The other night, I was having a much-needed glass of wine — I switched early to iced tea; I’m a bit scared of having more than a glass or two right now, lest I start gushing tears in an inappropriate setting — with the in-laws.
One of my lovely family members was recounting a story about her aging mother. Once upon a time at a graduation event, Granny had just commented on her ex-son-in-law’s lack of hair. Loudly. He was several rows away, but they could tell that he had definitely heard her. Her granddaughter turned and told her to keep it down. Exasperated, the old woman retorted, “don’t shush me!”
I have never met this old lady, but I fucking lover her. The only thing I love more than old ladies who swear is old ladies who speak their minds and demand to be heard. Maybe hurling insults isn’t the best example of this. But still. Say your words, ladies.
Several years ago, I was too timid (read: anxiety-ridden) to ask my old boss for a raise. I was too scared of a lot of things. For me, talking to any authoritative figure about anything was as terrifying as telling your dad you just dented his beloved sports car.
In my defence, that damn car was really hard to park.
It took a lot of fucking courage to get to the point where I did ask him for that raise. I researched my position online, as well as salary reports to ensure the dollar figure I wanted wasn’t outrageous. I asked friends with my job how much they made. And I didn’t just back up my argument: I groomed my mind, too. I watched some TED Talks because I am a millennial. I re-read Lean In, and flagged helpful chapters, which I read yet again the morning I had the conversation. I even went into the ladies’ room to prep: I did a power pose with a stupid grin slapped on my face while I counted to 60.
I’d love to report that all of my gimmicks worked. But they did not. I was counter-offered a typical 2% cost-of-living raise. I died on the spot.
Just kidding. The thing is, I’d done a really good job of tricking myself into being ambitious and goal-driven. For the first time in my professional life, I’d been assertive, and requested what I wanted.
Despite what my anxious self told me, I did not melt on the spot and the world did not stop turning when my boss turned down my request. A crowd of peanut-eating gawkers did not appear and start cackling at me. My boss just said no. That was all that actually happened.
Now, defeat hurt. It hurt a lot, and it was hard to deal with. I won’t sugar-coat that fact. But I did recognize that I’d done the hardest part: asking. And it didn’t kill me. So I did what the average individual without soul-crushing anxiety would do: I applied for a new job elsewhere. Anxiety screamed at me not to, but I did it anyway.
Imagine how thrilled I was when I got my asking wage at Shitty Assholes Inc. (I mean, little did I know how things would turn out) and saw a real future for myself on the horizon. I was so freaking pumped. I had done the hard thing and asked for my worth, and it had actually worked. They were like, “Mm’kay. When can you start?”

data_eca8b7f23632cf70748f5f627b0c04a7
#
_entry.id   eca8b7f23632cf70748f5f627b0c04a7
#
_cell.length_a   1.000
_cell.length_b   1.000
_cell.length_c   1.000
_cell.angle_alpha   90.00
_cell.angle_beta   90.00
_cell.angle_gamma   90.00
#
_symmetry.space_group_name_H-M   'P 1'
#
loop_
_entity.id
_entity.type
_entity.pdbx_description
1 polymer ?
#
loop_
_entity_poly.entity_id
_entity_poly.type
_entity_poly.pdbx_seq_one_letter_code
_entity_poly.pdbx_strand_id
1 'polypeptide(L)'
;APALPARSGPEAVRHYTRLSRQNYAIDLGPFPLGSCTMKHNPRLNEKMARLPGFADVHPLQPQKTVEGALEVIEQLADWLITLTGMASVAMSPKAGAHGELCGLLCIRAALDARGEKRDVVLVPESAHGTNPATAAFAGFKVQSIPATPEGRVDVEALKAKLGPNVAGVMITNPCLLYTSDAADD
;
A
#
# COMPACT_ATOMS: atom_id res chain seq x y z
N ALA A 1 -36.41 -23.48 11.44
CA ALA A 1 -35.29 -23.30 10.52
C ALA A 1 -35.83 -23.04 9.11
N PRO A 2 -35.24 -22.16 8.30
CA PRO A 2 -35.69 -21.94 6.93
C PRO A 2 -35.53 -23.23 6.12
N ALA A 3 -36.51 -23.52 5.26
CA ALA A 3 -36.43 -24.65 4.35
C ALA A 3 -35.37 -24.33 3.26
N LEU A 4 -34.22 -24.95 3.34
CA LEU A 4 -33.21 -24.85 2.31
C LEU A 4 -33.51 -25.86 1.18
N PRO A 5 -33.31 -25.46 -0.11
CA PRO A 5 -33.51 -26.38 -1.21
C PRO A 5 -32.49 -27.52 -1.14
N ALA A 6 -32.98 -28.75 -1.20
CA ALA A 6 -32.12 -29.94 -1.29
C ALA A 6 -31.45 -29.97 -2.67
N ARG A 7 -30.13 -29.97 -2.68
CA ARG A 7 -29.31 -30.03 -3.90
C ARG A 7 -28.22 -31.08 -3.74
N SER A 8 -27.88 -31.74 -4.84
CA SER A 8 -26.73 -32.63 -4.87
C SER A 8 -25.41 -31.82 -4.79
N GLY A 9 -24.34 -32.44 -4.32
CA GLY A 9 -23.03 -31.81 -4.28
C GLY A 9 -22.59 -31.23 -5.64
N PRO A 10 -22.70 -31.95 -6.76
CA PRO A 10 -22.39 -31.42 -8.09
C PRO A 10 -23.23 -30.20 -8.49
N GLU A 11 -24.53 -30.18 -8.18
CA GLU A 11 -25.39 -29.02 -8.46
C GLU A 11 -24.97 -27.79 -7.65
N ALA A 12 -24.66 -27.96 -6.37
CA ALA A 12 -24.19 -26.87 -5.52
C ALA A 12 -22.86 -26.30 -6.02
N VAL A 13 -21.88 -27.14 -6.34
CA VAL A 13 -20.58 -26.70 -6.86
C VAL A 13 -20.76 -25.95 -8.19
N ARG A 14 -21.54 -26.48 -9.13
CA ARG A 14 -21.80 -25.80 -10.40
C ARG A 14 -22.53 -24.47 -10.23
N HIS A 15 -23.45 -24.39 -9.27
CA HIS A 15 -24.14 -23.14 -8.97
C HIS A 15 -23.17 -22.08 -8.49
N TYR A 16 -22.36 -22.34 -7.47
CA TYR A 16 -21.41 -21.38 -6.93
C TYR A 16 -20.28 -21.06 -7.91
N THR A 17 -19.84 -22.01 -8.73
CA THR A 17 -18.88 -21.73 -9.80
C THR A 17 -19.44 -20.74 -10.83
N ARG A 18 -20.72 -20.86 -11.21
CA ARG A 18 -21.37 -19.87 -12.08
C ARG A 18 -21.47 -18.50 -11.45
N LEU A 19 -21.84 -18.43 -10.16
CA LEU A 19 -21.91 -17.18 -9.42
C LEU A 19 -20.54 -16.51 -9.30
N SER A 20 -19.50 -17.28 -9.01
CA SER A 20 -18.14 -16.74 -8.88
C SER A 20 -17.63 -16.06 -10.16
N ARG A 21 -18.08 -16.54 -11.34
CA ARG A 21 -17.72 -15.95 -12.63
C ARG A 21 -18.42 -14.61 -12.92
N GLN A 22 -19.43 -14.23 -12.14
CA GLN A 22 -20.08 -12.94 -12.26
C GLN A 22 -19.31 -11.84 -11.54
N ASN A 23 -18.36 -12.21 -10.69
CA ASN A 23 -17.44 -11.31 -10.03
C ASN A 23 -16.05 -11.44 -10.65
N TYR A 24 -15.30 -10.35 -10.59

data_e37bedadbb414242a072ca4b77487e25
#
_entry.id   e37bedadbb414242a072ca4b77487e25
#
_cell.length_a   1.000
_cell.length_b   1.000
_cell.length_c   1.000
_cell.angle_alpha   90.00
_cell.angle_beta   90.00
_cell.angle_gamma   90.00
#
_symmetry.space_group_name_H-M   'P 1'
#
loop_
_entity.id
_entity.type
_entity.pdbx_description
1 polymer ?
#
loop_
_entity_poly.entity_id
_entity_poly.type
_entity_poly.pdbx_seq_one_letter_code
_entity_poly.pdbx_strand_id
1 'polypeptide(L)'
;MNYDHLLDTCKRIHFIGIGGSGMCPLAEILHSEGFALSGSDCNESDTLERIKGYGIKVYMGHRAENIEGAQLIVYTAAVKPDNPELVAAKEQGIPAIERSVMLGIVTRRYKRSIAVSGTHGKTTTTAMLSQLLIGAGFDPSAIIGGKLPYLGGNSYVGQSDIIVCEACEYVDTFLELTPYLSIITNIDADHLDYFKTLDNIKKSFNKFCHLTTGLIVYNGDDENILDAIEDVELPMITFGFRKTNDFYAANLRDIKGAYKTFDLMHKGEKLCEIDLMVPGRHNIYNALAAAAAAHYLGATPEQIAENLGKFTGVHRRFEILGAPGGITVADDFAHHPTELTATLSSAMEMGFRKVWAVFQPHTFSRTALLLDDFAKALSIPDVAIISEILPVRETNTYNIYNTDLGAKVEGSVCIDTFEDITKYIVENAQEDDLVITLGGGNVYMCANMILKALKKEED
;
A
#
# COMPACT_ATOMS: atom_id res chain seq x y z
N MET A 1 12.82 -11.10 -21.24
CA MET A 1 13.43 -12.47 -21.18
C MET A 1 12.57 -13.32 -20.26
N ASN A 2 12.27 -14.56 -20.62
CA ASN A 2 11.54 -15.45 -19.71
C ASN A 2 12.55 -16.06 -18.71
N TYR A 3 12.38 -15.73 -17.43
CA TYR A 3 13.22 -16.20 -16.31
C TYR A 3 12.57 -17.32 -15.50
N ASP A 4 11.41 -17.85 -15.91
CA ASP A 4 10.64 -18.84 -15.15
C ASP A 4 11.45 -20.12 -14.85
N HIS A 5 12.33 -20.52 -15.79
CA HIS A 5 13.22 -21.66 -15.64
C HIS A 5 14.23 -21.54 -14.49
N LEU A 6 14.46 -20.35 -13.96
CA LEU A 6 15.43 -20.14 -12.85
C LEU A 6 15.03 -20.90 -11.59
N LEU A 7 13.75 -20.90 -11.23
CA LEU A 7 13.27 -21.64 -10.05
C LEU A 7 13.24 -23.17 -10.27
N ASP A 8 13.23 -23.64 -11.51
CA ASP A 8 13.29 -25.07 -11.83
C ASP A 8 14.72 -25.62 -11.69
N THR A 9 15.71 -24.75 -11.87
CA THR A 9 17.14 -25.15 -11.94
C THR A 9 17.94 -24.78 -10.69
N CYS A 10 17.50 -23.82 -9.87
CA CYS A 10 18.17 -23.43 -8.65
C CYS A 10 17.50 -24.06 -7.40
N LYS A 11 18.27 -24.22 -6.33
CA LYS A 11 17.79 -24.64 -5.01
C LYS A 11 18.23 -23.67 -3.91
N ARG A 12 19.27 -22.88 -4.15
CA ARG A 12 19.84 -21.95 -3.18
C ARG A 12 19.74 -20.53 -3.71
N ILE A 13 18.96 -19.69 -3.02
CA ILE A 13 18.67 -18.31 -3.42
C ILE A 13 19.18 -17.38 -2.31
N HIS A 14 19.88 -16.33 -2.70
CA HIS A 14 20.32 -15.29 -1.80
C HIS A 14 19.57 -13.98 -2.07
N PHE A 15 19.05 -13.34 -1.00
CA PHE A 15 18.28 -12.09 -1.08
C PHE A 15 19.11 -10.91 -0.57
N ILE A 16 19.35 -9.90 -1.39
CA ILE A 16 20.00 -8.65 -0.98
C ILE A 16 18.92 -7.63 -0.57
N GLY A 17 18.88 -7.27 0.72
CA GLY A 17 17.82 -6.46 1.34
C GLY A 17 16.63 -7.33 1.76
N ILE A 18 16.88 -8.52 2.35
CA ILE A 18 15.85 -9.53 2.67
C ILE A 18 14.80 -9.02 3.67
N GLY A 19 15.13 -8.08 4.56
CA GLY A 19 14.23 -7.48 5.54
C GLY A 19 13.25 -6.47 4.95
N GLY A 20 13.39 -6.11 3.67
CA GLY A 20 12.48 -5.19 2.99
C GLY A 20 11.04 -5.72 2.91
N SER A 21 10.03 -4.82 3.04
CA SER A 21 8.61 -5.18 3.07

Once I started at Assholes Inc., I didn’t stop negotiating. I decided ahead of time that I wanted a raise after a few months, and checked that off my list. I made myself follow through in approaching my boss when I felt under-utilized, so that I’d shed administrative tasks and further my career with them. I marched into his office when it was bonus time.
Over and over again, I was successful. It was weird. I was disappointed in a way; I would have much preferred to have been handed all of these things on a silver platter. It would have been nice to coast through life on my stunningly good looks. It was like when you start dieting and exercising and actually lose weight. Part of you is like “oh. So yer saying I can’t sit on my ass and get skinny?”
But alas; I learned that you must actually climb corporate ladders in order to get what you deserve. Sitting around waiting, whether it’s because you’re lazy and think the world owes you everything, or because you have anxiety and climbing does not come naturally to you, is probably not gonna pan out the way you want it to. You will miss out on everything.
So I did the hard, uncomfortable thing*. I didn’t let anyone shush me.
If I want even a tiny chance at getting back to where I was three months ago, I need to not shush myself. I need think critically and act accordingly. I need to be my own cheerleader. I need to keep doing the things to get back to where I used to be: the worthy, capable, efficient, and dare I say happy employee who run the world like Beyoncé.
I can appreciate that many readers could think “hey idiot! Don’t keep taking your own advice. It got you literally nowhere: (A) you didn’t get that raise from Boss #1 and (B) you got fired by Boss #2. TAKING YOUR ADVICE = NO JOB. Obviously anxiety is the clear thinker, and you are delusional. Stay in bed forever.”
I agree with your logic, dear reader. Yes, I am almost certainly an idiot. I once scratched off the entire surface of an It’s My Solo Cup because I thought I’d win prize money. I am sitting here blogging because I have not worked in two months, and the only reason I am not a street person is because Boyfriend thinks I’m pretty. I love my bed more than anything and your advice is very persuasive on that basis alone.
But even today, notwithstanding the fact that someone snuck up behind me, inserted an egg-beater into my brain, and went to town with the crank, there is residual “I did that hard thing that one time!” floating around in there, intact. I wasn’t shushed then, and I won’t be shushed now.
It is a fleeting thought. And writing this post is my attempt at catching it with a net.
Because as you so astutely pointed out, I don’t have a job. And I need to go find one.
So don’t shush me.